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Glenburgie 1983-2011 Berry Bros and Rudd, 28yo, c#9806

Quality Glenburgie

0 188

@Stu_RReview by @Stu_R

24th Aug 2011

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  • Nose
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  • Taste
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  • Finish
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  • Balance
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  • Overall
    88

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With a capacity of 4.2m L.P.A Glenburgie is one of the largest distilleries currently owned by Chivas. Very little of the distilleries output has ever been released as a single malt by its owners however, with the vast majority of the make being a key component of Ballantines blend range. It isn’t a particularly common distillery on the independent market either but what is bottled does tend to be well worth tasting particularly, as in this example from the fine wine and spirit merchant Berry Bros and Rudd, when it gets a bit of age behind it. It is also worth mentioning that there is currently a rather good cask strength 15yo OB on the market that offers good value for money.

Nose: Glenburgie certainly seems to produce a notably fruity spirit; juicy at first with lemon, a little pink grapefruit and pineapple backed up by a nice hit of paraffin wax and hessian. A few drops of water work well here releasing creamy vanilla alongside the fruit and some lovely rhubarb crumble notes. Builds on nice touches of mocha, light plum, orange oil, beeswax and blanched almonds. Very complex and well balanced this with some slightly resinous oak and mint coming into view given time.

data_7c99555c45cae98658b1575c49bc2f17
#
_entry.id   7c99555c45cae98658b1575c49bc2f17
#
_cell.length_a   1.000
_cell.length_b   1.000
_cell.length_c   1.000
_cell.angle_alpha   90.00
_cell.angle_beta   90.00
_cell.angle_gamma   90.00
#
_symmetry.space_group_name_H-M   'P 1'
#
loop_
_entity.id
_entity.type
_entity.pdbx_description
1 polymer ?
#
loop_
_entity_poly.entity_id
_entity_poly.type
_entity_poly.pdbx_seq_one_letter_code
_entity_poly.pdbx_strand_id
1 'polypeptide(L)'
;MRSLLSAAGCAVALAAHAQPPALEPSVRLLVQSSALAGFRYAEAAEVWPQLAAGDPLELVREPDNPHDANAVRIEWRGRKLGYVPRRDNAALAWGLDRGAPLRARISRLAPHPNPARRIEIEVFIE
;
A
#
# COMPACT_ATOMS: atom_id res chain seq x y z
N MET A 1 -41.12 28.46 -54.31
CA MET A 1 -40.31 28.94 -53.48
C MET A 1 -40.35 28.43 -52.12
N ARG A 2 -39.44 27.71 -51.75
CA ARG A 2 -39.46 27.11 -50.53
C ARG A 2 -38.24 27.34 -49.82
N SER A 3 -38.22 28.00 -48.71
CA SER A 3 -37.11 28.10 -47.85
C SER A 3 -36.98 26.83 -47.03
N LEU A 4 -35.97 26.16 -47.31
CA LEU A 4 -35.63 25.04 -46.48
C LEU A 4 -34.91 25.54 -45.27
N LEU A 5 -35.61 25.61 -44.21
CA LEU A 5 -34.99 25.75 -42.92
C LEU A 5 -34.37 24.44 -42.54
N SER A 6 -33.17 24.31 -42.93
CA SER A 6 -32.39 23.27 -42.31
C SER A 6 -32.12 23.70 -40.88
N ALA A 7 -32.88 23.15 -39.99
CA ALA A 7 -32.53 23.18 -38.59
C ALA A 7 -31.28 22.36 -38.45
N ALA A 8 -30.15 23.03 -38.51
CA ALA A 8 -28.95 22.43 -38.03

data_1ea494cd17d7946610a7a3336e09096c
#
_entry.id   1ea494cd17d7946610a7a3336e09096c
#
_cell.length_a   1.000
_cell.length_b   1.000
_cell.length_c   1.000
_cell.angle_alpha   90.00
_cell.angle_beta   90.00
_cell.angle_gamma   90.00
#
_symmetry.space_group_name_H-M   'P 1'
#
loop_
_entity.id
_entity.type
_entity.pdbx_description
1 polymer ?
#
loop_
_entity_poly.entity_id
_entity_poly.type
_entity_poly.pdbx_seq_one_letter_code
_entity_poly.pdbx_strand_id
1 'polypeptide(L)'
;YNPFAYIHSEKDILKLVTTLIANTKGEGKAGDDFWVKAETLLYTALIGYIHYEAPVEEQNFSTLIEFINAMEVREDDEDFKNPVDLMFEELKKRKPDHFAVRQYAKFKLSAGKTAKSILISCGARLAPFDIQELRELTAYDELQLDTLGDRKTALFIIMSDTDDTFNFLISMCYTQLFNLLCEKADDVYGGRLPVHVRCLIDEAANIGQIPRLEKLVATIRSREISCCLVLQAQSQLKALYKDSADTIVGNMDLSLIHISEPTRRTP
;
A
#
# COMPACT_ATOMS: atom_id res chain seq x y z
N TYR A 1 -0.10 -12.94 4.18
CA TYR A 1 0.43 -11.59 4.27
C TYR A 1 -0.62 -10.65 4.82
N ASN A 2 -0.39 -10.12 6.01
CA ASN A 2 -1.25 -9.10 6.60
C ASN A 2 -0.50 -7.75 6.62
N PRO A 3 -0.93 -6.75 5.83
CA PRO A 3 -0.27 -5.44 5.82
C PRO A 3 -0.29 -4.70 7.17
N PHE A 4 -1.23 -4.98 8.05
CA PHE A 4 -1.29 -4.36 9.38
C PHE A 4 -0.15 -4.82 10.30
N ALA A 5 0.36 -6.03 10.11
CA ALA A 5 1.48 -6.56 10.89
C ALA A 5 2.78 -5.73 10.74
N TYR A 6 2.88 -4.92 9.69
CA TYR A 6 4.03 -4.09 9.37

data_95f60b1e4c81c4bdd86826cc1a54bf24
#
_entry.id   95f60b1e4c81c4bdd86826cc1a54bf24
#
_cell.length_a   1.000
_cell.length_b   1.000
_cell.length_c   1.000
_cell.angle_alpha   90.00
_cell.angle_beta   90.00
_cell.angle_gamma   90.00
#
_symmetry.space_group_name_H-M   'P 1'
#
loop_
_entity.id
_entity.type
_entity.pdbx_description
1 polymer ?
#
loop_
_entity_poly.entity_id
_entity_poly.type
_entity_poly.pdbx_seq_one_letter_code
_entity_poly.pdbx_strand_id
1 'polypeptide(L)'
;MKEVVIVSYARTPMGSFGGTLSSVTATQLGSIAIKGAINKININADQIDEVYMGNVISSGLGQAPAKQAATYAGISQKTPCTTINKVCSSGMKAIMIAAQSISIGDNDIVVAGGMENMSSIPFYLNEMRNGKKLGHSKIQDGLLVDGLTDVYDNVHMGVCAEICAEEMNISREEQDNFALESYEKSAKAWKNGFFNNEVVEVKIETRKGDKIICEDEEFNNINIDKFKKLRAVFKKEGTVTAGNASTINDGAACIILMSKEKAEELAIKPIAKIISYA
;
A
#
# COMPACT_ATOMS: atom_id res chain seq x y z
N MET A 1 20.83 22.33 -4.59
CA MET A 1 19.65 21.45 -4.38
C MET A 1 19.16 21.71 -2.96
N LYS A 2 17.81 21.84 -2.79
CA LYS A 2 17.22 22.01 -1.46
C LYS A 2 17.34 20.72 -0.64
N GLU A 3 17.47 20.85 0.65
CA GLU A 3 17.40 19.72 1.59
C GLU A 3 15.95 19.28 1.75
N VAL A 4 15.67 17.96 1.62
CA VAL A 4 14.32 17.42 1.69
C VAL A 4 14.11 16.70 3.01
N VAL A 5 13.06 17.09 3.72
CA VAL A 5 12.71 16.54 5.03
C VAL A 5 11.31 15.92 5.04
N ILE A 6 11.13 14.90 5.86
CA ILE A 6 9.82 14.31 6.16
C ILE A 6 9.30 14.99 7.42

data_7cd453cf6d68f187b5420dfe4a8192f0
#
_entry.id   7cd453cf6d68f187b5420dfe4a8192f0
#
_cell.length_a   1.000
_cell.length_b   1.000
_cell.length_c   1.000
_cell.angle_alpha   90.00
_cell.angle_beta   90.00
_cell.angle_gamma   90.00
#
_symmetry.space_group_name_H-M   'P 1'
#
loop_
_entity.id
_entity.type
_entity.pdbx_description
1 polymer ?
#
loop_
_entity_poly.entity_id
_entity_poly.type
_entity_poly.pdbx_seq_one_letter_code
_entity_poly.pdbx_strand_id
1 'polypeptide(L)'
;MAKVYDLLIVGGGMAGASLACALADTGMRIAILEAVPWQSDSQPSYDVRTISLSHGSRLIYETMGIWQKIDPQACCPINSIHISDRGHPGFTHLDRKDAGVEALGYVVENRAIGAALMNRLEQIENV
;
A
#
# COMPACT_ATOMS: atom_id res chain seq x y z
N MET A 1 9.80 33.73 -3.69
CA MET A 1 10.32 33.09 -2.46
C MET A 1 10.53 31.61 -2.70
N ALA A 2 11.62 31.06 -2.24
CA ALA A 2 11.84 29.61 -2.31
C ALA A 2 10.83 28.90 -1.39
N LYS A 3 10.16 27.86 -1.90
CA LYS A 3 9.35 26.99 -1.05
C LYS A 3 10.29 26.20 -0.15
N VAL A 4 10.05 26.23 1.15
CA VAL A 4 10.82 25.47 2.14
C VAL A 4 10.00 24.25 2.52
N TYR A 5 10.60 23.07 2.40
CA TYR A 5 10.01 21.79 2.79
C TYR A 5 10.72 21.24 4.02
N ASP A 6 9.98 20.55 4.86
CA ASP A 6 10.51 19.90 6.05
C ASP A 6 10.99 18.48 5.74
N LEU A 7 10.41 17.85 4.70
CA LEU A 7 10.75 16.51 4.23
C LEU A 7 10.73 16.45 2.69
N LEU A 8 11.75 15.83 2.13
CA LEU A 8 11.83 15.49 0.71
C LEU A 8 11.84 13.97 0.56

Taste: A balance of soft fruits; candied pineapple and orange, twinned with restrained vanilla on delivery. There is a firmer oak presence than might have been expected but still showing a range of notes that mirror the nose; blanched almonds, faintly flintiness, beeswax and orange blossom honey. The oak grows slightly bitter sweet and spicy now with some walnut skin and cinnamon/star anise.

Feel: Supple and silky.

Finish: Some older, resinous, oak polish notes now alongside green tea, hessian cloth and damp rocks. The fruit sitting faint around the edges.

A very good example of what seems to be a quite under-rated distillery that shows both Glenburgie’s considerable fruity character and some rather firm oak. These older examples of the distillery are well worth tasting and I have been told that some 88’s bottled by Duncan Taylor are also very good. Berry Bros and Rudd are one of my favourite bottlers at the moment, they seem to select consistently high quality casks from a wide range of distilleries (check out their recent run of 1997 Clynelish and late 70’s/ early 80’s Caol Ila) and even the least spectacular of these have been highly enjoyable and interesting.

Many thanks go to Rob.

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1 comments

@markjedi1
markjedi1 commented

This sounds lovely indeed, Stu. Thanks also for the very informative background info.

8 years ago 0

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